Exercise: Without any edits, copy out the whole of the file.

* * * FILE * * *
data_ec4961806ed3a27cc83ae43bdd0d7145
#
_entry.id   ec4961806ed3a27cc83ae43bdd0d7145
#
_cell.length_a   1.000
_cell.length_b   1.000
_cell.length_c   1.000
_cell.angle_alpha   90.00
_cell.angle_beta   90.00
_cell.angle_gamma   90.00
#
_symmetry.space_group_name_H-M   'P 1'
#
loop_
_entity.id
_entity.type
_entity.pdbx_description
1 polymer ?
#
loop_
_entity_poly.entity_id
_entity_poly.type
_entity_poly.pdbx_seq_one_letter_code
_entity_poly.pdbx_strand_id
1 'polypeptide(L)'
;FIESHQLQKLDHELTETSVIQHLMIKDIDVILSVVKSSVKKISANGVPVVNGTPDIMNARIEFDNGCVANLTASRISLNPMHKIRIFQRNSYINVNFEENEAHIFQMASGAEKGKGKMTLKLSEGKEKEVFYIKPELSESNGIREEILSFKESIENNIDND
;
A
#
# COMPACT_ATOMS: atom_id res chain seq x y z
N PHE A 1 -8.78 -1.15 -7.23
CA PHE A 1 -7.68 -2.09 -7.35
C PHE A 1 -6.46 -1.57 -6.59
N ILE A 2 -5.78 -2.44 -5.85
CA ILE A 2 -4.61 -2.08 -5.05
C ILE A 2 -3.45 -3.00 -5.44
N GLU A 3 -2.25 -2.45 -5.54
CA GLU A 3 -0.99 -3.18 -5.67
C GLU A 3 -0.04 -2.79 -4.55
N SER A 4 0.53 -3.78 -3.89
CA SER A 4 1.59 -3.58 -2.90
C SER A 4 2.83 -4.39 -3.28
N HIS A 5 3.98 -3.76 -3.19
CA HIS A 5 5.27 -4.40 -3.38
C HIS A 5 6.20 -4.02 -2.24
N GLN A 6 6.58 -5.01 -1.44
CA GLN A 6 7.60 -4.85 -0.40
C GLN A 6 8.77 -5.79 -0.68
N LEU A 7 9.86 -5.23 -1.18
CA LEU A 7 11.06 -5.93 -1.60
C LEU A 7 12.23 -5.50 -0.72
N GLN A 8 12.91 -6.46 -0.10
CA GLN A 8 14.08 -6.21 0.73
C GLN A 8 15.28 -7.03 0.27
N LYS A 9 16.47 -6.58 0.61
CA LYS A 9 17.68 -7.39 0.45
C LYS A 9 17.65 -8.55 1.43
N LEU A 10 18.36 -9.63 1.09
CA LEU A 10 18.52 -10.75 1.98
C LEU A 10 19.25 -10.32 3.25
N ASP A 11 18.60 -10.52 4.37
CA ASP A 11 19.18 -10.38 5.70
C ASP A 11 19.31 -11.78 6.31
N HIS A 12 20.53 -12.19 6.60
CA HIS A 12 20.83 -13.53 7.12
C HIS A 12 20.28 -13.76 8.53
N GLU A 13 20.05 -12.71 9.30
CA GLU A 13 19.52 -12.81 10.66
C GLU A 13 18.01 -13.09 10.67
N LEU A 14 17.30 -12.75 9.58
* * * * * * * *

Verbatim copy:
data_ec4961806ed3a27cc83ae43bdd0d7145
#
_entry.id   ec4961806ed3a27cc83ae43bdd0d7145
#
_cell.length_a   1.000
_cell.length_b   1.000
_cell.length_c   1.000
_cell.angle_alpha   90.00
_cell.angle_beta   90.00
_cell.angle_gamma   90.00
#
_symmetry.space_group_name_H-M   'P 1'
#
loop_
_entity.id
_entity.type
_entity.pdbx_description
1 polymer ?
#
loop_
_entity_poly.entity_id
_entity_poly.type
_entity_poly.pdbx_seq_one_letter_code
_entity_poly.pdbx_strand_id
1 'polypeptide(L)'
;FIESHQLQKLDHELTETSVIQHLMIKDIDVILSVVKSSVKKISANGVPVVNGTPDIMNARIEFDNGCVANLTASRISLNPMHKIRIFQRNSYINVNFEENEAHIFQMASGAEKGKGKMTLKLSEGKEKEVFYIKPELSESNGIREEILSFKESIENNIDND
;
A
#
# COMPACT_ATOMS: atom_id res chain seq x y z
N PHE A 1 -8.78 -1.15 -7.23
CA PHE A 1 -7.68 -2.09 -7.35
C PHE A 1 -6.46 -1.57 -6.59
N ILE A 2 -5.78 -2.44 -5.85
CA ILE A 2 -4.61 -2.08 -5.05
C ILE A 2 -3.45 -3.00 -5.44
N GLU A 3 -2.25 -2.45 -5.54
CA GLU A 3 -0.99 -3.18 -5.67
C GLU A 3 -0.04 -2.79 -4.55
N SER A 4 0.53 -3.78 -3.89
CA SER A 4 1.59 -3.58 -2.90
C SER A 4 2.83 -4.39 -3.28
N HIS A 5 3.98 -3.76 -3.19
CA HIS A 5 5.27 -4.40 -3.38
C HIS A 5 6.20 -4.02 -2.24
N GLN A 6 6.58 -5.01 -1.44
CA GLN A 6 7.60 -4.85 -0.40
C GLN A 6 8.77 -5.79 -0.68
N LEU A 7 9.86 -5.23 -1.18
CA LEU A 7 11.06 -5.93 -1.60
C LEU A 7 12.23 -5.50 -0.72
N GLN A 8 12.91 -6.46 -0.10
CA GLN A 8 14.08 -6.21 0.73
C GLN A 8 15.28 -7.03 0.27
N LYS A 9 16.47 -6.58 0.61
CA LYS A 9 17.68 -7.39 0.45
C LYS A 9 17.65 -8.55 1.43
N LEU A 10 18.36 -9.63 1.09
CA LEU A 10 18.52 -10.75 1.98
C LEU A 10 19.25 -10.32 3.25
N ASP A 11 18.60 -10.52 4.37
CA ASP A 11 19.18 -10.38 5.70
C ASP A 11 19.31 -11.78 6.31
N HIS A 12 20.53 -12.19 6.60
CA HIS A 12 20.83 -13.53 7.12
C HIS A 12 20.28 -13.76 8.53
N GLU A 13 20.05 -12.71 9.30
CA GLU A 13 19.52 -12.81 10.66
C GLU A 13 18.01 -13.09 10.67
N LEU A 14 17.30 -12.75 9.58